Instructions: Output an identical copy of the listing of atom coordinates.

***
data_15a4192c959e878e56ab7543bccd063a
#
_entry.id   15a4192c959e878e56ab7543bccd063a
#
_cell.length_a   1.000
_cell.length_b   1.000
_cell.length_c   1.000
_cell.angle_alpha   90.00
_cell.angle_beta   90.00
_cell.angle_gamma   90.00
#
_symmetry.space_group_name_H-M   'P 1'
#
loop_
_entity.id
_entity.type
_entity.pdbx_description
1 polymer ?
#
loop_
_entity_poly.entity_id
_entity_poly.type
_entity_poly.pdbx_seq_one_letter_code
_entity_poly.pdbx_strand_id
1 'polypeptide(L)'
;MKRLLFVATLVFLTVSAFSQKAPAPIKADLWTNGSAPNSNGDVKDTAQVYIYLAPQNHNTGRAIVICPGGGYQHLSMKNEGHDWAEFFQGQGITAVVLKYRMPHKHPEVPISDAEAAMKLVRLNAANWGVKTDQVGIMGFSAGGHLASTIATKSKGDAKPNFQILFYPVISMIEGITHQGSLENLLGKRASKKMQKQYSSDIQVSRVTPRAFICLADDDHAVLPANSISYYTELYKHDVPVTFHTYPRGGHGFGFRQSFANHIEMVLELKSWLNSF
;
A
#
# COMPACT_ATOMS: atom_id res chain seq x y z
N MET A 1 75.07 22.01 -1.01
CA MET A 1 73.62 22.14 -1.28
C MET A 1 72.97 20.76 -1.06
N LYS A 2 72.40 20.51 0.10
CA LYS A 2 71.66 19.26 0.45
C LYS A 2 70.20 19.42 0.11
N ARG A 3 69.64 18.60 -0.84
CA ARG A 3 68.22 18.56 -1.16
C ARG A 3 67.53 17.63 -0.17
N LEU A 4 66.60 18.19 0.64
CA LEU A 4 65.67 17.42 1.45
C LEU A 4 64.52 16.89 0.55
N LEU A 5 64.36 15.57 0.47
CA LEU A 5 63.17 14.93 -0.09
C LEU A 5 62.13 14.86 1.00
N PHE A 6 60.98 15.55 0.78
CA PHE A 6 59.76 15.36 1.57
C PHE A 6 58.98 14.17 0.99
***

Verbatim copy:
data_15a4192c959e878e56ab7543bccd063a
#
_entry.id   15a4192c959e878e56ab7543bccd063a
#
_cell.length_a   1.000
_cell.length_b   1.000
_cell.length_c   1.000
_cell.angle_alpha   90.00
_cell.angle_beta   90.00
_cell.angle_gamma   90.00
#
_symmetry.space_group_name_H-M   'P 1'
#
loop_
_entity.id
_entity.type
_entity.pdbx_description
1 polymer ?
#
loop_
_entity_poly.entity_id
_entity_poly.type
_entity_poly.pdbx_seq_one_letter_code
_entity_poly.pdbx_strand_id
1 'polypeptide(L)'
;MKRLLFVATLVFLTVSAFSQKAPAPIKADLWTNGSAPNSNGDVKDTAQVYIYLAPQNHNTGRAIVICPGGGYQHLSMKNEGHDWAEFFQGQGITAVVLKYRMPHKHPEVPISDAEAAMKLVRLNAANWGVKTDQVGIMGFSAGGHLASTIATKSKGDAKPNFQILFYPVISMIEGITHQGSLENLLGKRASKKMQKQYSSDIQVSRVTPRAFICLADDDHAVLPANSISYYTELYKHDVPVTFHTYPRGGHGFGFRQSFANHIEMVLELKSWLNSF
;
A
#
# COMPACT_ATOMS: atom_id res chain seq x y z
N MET A 1 75.07 22.01 -1.01
CA MET A 1 73.62 22.14 -1.28
C MET A 1 72.97 20.76 -1.06
N LYS A 2 72.40 20.51 0.10
CA LYS A 2 71.66 19.26 0.45
C LYS A 2 70.20 19.42 0.11
N ARG A 3 69.64 18.60 -0.84
CA ARG A 3 68.22 18.56 -1.16
C ARG A 3 67.53 17.63 -0.17
N LEU A 4 66.60 18.19 0.64
CA LEU A 4 65.67 17.42 1.45
C LEU A 4 64.52 16.89 0.55
N LEU A 5 64.36 15.57 0.47
CA LEU A 5 63.17 14.93 -0.09
C LEU A 5 62.13 14.86 1.00
N PHE A 6 60.98 15.55 0.78
CA PHE A 6 59.76 15.36 1.57
C PHE A 6 58.98 14.17 0.99